If you want me to turn into Dan Marino and yell at people,
that's not going to happen."...
Odd, and telling, stat: NFC East teams, so dominant for so long,
are 6-9-1 in interconference games (all against the AFC Central)
Here's the biggest reason the Dolphins are contending for the
AFC East title: None of the last 10 Don Shula-coached teams
forced more turnovers than they committed; since Jimmy Johnson
took over in 1996, Miami is plus-15....
Ravens defensive end Michael McCrary, of his club's 4-7-1 record
after a 16-13 loss to the Cardinals: "This is a terrible waste
of a team."...
There are 19 former World League quarterbacks in the NFL, and
Jets coach Bill Parcells plans to use the spring league to groom
another. Parcells will send former Rutgers quarterback Ray
Lucas, a practice-squad player for most of the season, to the
league in hopes of making him a backup NFL signal-caller....
Marino on playing in the twilight of his career: "You learn to
appreciate the game as you get older. I take losing a lot harder
now. You never know when your last game or your last play will
A friend of Sean Gilbert's, the Redskins' holdout defensive
tackle who turned down a $4 million-a-year offer because he
believed God was directing him to hold firm at $4.5 million,
reports that Gilbert is working at a church in western
Pennsylvania and is at peace with his decision. "A lot of people
wish they had that spiritual conviction, that peace and joy in
their heart," the friend says. "He feels God's going to take
care of him."
THE END ZONE
The Packers will probably hold their 1998 annual meeting at the
only place in northeastern Wisconsin that can handle the crowd:
60,790-seat Lambeau Field. The publicly owned organization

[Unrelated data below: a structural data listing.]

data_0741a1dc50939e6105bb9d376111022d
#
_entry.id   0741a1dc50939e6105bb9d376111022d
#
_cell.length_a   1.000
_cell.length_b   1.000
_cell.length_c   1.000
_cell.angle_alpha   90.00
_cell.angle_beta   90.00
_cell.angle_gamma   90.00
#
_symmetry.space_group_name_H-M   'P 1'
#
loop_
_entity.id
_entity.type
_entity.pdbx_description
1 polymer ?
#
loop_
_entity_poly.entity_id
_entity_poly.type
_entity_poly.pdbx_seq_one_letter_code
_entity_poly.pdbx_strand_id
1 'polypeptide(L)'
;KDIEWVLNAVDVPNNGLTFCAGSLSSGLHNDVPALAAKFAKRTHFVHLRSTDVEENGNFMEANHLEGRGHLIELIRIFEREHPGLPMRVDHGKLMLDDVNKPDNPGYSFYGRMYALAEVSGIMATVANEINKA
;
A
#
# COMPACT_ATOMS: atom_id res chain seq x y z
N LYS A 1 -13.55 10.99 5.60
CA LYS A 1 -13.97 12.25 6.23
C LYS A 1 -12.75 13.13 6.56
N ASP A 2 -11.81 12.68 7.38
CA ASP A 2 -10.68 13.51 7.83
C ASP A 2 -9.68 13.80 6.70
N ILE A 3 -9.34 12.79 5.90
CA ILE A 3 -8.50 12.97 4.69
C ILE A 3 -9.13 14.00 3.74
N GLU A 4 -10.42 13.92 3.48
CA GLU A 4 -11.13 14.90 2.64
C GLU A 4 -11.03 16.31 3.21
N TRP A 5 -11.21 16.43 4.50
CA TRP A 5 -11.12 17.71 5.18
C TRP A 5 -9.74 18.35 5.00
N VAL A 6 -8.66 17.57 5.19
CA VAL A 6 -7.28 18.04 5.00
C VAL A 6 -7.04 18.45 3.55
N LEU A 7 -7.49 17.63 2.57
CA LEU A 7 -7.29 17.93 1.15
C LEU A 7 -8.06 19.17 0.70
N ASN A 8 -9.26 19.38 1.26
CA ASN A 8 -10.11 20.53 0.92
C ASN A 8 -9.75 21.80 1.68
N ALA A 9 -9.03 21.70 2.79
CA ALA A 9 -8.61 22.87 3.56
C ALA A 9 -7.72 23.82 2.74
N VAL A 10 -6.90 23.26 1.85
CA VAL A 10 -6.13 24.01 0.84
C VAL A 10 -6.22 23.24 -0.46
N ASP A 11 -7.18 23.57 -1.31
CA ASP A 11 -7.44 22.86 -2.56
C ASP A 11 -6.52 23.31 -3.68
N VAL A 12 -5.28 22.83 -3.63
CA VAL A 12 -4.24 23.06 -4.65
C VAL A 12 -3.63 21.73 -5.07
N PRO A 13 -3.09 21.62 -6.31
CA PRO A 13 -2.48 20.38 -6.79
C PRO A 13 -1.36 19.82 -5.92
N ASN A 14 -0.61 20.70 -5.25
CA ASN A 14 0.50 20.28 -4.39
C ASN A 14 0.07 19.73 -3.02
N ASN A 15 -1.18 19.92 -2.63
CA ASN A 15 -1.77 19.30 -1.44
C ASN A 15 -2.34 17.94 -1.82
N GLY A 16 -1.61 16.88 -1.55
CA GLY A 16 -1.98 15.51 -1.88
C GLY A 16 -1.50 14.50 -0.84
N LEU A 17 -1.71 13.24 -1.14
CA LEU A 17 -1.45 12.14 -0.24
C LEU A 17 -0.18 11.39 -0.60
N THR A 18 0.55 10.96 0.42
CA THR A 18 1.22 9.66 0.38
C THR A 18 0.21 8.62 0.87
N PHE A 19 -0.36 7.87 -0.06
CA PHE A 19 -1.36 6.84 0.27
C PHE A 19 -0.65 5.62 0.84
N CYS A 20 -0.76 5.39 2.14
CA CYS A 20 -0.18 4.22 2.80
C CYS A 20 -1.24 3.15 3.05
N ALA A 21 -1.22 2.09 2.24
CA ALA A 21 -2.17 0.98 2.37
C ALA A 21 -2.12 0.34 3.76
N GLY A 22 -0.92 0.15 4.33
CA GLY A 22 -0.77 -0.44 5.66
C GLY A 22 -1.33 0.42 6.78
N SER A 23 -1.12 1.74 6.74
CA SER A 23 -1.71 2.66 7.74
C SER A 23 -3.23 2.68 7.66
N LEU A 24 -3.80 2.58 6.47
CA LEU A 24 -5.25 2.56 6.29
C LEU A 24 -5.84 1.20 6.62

recently put 400,000 shares of stock up for sale, and there will
soon be more than 30,000 shareholders. "We could have 40,000
people there watching the meeting on the big-screen TV," says
Packers president Bob Harlan. He paused. "Weather permitting."
Send your NFL questions to Peter King and read more Dr. Z at
1. LARRY, WE HARDLY KNEW YE Before the '96 draft the Rams dealt
disgruntled defensive tackle Sean Gilbert to the Redskins for
the sixth pick, which they used to select Nebraska running back
Lawrence Phillips. Gilbert is a holdout. Phillips was waived
last week after failing to show up for team meetings. Looks like
a trade that hurt both clubs.
2. BROKEN RECORD Barry Sanders is on pace for a career-best
1,903-yard season. Sanders's second 200-yard game of the year
came in a 32-10 rout of the Colts. The 216-yard masterpiece
included his third touchdown run this season of at least 80
yards, an NFL record.
3. DON'T JUMP, MIKE! Saints hair-trigger coach Mike Ditka went
off after a 20-3 loss to the Falcons. On Sunday, a week after
talking brightly about the Saints' future, he was all gloom and
doom: "We're inept at every position. I'm probably not the
answer for this team. If I'm out of the mix, they can probably
win." On Monday, Ditka reversed fields again, saying, "I'll stay
here until they run me out of this town."
4. FAIR-WEATHER BUCS Tampa Bay, a 13-7 loser to the Bears in
frigid Chicago, is 0-17 when the temperature at kickoff is
42[degrees] or below. That's bad news for a team that still must
play two games at the Meadowlands, on Sunday against the Giants
and on Dec. 14 against the Jets.
5. EARTH TO GUS Redskins quarterback Gus Frerotte was lost for
the final three periods after head-butting a wall at Jack Kent
Cooke Stadium while celebrating his touchdown run in a game
against the Giants that ended in a 7-7 tie. "Stupid thing to
do," said Frerotte, who suffered a jammed neck. No kidding.
DOME FIELD DISADVANTAGE
For Brett Favre, playing against the Vikings in the Metrodome
has been a nightmare. The two-time league MVP hasn't won there
in five starts, and Packers coach Mike Holmgren nearly demoted
him after he threw for only 32 yards in Minneapolis in 1994.
"They're just so fast there on the [artificial] turf," Favre
says of the Vikings, whom the Packers meet at the Metrodome in
an NFC Central showdown this Monday night. "It's a different
team from the one we see at home." Apparently. Here are Favre's
numbers against Minnesota at the Metrodome and at Lambeau Field.
YARDS PER QB
W-L GAME TDS INT. RATING
AT THE METRODOME
0-5 149 2 9 52.3
4-0 237 13 2 106.3